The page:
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15 Tips for Better Sleep


Updated: Aug 28

A good night’s sleep is just as important as regular exercise and a healthy diet. It is one of the six pillars of leading a healthy lifestyle. Sleep is not just passive, there are several active processes occurring during sleep. It helps with body healing, DNA repair, proper functioning of the immune system and emotional regulation, just to name a few. Impaired sleep leads to:

Elevated blood pressure and increased cardiovascular mortality risk

  1. Increase in cytokine IL-10, which can be cancer promoting
  2. Lower resistance to illness
  3. Impaired learning
  4. Mood swings
  5. Decrease alertness and cognitive processing speed
  6. Lower leptin hormone levels (which increases caloric uptake by up to 20%)
  7. High blood sugar levels

Unfortunately, sleep time and sleep quality have decreased over the past few decades. Poor sleep and insomnia are very common complaints that I hear in my practice. Here are some tips to help with your sleep. This list is not exhaustive, and there are specific recommendations for different types of sleep issues (examples: delayed sleep onset, waking too early, fragmented sleep in the middle of the night).

Here are my tips

  1. Establish a regular bedtime and bedtime routine. Have a wind-down routine to let your body know its time to relax and go to sleep that starts 1-1.5 hours before bedtime.
  2. Wake around the same time every day (within 1 hour). This helps keep our body clock (circadian rhythm) on schedule
  3. Increase daytime exposure to bright light/daylight. Light suppresses melatonin, which is the hormone that increases drowsiness to initiate sleep.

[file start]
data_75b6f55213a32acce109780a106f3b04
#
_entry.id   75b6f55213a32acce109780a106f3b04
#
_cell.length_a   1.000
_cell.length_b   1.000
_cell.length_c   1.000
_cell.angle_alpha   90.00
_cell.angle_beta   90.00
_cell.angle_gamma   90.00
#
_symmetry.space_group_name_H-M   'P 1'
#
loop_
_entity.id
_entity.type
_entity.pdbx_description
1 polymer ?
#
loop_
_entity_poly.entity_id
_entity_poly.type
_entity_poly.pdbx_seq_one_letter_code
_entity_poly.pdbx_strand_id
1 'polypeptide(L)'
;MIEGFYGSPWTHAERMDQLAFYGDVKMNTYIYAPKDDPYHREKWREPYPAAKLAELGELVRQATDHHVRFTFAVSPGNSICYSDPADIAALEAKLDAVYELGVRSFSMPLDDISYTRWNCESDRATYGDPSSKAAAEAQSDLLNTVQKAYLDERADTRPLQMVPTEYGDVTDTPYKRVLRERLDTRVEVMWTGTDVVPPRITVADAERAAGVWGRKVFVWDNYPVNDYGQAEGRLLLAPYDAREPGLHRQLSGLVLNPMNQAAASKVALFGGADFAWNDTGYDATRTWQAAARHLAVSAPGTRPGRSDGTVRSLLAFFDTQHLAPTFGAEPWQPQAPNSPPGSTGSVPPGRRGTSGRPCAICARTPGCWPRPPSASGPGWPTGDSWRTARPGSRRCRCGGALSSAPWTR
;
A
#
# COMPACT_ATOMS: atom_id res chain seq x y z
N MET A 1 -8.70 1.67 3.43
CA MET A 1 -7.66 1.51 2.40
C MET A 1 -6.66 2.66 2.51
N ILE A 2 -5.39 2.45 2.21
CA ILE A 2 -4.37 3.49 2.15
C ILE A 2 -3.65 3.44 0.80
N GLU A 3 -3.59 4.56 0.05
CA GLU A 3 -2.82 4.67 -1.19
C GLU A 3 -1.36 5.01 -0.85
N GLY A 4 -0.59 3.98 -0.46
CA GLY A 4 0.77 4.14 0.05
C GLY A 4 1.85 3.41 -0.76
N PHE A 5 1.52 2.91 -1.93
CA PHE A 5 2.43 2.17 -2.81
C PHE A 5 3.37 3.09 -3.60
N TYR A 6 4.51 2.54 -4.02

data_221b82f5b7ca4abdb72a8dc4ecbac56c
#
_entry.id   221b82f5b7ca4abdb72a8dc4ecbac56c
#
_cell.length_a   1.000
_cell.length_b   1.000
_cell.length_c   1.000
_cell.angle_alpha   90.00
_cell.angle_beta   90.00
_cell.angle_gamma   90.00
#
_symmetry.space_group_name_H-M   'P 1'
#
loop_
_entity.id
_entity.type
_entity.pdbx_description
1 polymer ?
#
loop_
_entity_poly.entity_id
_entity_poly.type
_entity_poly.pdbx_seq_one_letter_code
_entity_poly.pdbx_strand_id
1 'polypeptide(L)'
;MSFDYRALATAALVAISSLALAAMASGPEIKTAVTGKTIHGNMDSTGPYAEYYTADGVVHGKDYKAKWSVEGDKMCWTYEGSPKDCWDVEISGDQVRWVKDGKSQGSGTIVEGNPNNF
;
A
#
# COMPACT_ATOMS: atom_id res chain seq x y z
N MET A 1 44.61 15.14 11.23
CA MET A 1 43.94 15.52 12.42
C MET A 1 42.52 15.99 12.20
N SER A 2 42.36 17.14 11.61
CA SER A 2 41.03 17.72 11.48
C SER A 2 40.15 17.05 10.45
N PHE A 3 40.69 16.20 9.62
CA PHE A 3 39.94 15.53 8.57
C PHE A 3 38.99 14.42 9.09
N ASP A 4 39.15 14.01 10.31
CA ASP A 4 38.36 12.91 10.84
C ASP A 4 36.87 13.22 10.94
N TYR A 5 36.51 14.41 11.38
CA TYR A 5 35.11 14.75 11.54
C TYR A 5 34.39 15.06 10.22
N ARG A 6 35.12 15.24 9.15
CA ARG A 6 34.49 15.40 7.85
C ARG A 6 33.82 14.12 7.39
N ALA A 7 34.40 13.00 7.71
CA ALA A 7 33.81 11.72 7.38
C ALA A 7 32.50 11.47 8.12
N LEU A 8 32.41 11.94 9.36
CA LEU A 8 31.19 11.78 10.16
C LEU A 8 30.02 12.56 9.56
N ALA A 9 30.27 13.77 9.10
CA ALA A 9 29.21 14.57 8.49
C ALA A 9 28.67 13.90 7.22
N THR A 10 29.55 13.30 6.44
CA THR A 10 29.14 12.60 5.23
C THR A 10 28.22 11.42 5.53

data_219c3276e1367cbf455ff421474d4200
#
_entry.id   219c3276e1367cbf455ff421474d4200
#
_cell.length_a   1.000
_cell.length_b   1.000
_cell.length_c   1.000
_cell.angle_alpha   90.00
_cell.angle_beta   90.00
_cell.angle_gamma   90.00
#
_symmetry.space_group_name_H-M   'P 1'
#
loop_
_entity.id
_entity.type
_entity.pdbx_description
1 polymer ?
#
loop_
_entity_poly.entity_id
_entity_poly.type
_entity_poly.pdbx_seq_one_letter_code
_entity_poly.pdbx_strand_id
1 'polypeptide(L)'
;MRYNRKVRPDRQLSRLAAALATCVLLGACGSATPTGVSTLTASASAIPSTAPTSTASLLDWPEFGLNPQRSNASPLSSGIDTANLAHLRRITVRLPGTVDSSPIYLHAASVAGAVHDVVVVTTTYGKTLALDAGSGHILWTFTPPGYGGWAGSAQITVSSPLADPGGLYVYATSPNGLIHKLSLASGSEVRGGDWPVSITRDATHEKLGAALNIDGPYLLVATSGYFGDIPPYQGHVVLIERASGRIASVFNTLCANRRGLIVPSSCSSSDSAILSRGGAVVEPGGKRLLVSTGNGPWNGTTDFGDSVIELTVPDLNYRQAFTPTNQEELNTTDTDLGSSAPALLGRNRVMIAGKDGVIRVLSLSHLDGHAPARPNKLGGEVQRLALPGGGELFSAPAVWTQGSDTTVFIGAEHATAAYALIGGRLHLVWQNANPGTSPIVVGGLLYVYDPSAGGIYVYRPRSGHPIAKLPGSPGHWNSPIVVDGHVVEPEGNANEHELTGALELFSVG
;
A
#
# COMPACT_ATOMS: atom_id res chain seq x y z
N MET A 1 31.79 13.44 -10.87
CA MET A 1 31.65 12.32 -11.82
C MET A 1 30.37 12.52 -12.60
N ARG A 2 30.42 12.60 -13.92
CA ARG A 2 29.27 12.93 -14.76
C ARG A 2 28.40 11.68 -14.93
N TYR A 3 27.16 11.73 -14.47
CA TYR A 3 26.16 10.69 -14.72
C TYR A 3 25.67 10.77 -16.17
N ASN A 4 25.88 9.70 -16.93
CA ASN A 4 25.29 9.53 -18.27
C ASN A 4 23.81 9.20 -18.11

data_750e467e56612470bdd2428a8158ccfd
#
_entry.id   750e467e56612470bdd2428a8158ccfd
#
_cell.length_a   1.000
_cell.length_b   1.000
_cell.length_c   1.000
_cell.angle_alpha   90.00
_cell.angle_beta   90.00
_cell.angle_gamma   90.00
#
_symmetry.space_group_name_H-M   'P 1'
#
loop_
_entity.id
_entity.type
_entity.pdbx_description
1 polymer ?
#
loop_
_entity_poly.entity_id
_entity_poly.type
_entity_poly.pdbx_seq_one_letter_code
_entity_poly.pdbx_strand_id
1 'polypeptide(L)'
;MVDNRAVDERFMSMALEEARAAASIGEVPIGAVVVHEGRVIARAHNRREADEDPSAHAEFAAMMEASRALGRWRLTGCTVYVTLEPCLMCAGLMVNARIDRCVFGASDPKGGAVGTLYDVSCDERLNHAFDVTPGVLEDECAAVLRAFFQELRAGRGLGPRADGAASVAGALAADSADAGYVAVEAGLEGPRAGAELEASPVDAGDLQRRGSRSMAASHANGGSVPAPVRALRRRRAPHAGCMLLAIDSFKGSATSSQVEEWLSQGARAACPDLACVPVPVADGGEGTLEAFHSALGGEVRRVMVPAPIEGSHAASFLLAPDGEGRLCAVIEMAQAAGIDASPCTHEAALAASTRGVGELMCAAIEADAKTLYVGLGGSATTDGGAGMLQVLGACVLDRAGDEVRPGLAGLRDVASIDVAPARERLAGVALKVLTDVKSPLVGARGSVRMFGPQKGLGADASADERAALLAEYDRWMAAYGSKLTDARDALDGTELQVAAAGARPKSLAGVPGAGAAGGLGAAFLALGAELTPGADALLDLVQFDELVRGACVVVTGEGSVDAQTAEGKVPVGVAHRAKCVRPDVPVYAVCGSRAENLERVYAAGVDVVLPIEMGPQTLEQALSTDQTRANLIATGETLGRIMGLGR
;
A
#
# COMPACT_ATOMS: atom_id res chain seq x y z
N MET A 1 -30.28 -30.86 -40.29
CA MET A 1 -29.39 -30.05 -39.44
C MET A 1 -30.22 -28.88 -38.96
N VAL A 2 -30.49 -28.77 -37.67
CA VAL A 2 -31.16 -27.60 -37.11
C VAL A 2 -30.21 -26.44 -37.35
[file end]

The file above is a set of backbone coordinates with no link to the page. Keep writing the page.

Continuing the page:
4. Increase daytime activity, but avoid exercise 2 hours before bed
  5. Use your bed for sleeping and intimacy only
  6. Decrease exposure to blue light at night by turning off TVs and electronic devices or wearing blue light blocking glasses. Blue light suppresses melatonin the most, which is the hormone that increases drowsiness to initiate sleep. Other sources of blue light come from CFL, LED or halogen lights.
  7. Limit caffeine to the morning only.
  8. Avoid alcohol 3 hours before bedtime
  9. Eliminate after dinner and late-night snacking
  10. Drink plenty of fluids during the day, but limit liquids within 2 hours of bedtime
  11. If you nap, limit your nap to 30 minutes or less and not after 3 PM
  12. Make your bedroom a sleep oasis. Minimize noise and lights in your bedroom. Also, have your bedroom on the cooler side.
  13. To mitigate nighttime planning/worrying, keep a journal next to your bed
  14. Have your alarm clock out of sight
  15. Practice mindfulness. For those that wake in the middle of the night, mindfulness or progressive relaxation can help calm the mind and allow you to go back to sleep.

These tips will help you get a better night’s sleep. If you have further sleep concerns, please discuss these with your primary care physician.